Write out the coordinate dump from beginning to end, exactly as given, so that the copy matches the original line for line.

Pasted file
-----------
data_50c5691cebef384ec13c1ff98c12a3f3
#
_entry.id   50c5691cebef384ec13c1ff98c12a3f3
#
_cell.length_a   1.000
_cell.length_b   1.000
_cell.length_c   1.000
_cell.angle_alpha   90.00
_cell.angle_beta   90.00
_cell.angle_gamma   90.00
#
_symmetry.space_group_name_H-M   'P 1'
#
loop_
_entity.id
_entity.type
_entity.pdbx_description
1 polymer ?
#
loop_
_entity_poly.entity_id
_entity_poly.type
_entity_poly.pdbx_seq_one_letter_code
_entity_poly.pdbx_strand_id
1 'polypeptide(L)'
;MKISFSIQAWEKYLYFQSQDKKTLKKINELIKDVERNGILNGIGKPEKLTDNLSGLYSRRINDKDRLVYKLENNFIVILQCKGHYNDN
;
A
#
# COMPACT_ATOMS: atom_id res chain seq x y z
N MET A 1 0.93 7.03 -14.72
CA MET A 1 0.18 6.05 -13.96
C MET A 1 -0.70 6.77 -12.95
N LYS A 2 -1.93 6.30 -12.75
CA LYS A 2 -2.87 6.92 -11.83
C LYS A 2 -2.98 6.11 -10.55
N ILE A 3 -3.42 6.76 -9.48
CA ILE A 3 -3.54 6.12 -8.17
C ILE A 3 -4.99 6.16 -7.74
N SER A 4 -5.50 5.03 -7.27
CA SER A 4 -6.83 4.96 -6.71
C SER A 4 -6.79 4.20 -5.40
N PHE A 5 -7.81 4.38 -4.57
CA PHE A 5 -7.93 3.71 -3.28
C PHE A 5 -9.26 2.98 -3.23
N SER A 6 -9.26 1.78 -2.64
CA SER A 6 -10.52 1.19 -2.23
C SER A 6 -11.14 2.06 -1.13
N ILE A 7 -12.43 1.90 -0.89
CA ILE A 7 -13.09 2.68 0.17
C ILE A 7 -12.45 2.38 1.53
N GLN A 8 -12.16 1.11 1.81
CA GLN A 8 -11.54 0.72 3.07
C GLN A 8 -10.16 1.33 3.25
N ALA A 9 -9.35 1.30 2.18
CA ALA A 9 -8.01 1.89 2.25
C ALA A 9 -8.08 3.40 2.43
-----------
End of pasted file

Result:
data_50c5691cebef384ec13c1ff98c12a3f3
#
_entry.id   50c5691cebef384ec13c1ff98c12a3f3
#
_cell.length_a   1.000
_cell.length_b   1.000
_cell.length_c   1.000
_cell.angle_alpha   90.00
_cell.angle_beta   90.00
_cell.angle_gamma   90.00
#
_symmetry.space_group_name_H-M   'P 1'
#
loop_
_entity.id
_entity.type
_entity.pdbx_description
1 polymer ?
#
loop_
_entity_poly.entity_id
_entity_poly.type
_entity_poly.pdbx_seq_one_letter_code
_entity_poly.pdbx_strand_id
1 'polypeptide(L)'
;MKISFSIQAWEKYLYFQSQDKKTLKKINELIKDVERNGILNGIGKPEKLTDNLSGLYSRRINDKDRLVYKLENNFIVILQCKGHYNDN
;
A
#
# COMPACT_ATOMS: atom_id res chain seq x y z
N MET A 1 0.93 7.03 -14.72
CA MET A 1 0.18 6.05 -13.96
C MET A 1 -0.70 6.77 -12.95
N LYS A 2 -1.93 6.30 -12.75
CA LYS A 2 -2.87 6.92 -11.83
C LYS A 2 -2.98 6.11 -10.55
N ILE A 3 -3.42 6.76 -9.48
CA ILE A 3 -3.54 6.12 -8.17
C ILE A 3 -4.99 6.16 -7.74
N SER A 4 -5.50 5.03 -7.27
CA SER A 4 -6.83 4.96 -6.71
C SER A 4 -6.79 4.20 -5.40
N PHE A 5 -7.81 4.38 -4.57
CA PHE A 5 -7.93 3.71 -3.28
C PHE A 5 -9.26 2.98 -3.23
N SER A 6 -9.26 1.78 -2.64
CA SER A 6 -10.52 1.19 -2.23
C SER A 6 -11.14 2.06 -1.13
N ILE A 7 -12.43 1.90 -0.89
CA ILE A 7 -13.09 2.68 0.17
C ILE A 7 -12.45 2.38 1.53
N GLN A 8 -12.16 1.11 1.81
CA GLN A 8 -11.54 0.72 3.07
C GLN A 8 -10.16 1.33 3.25
N ALA A 9 -9.35 1.30 2.18
CA ALA A 9 -8.01 1.89 2.25
C ALA A 9 -8.08 3.40 2.43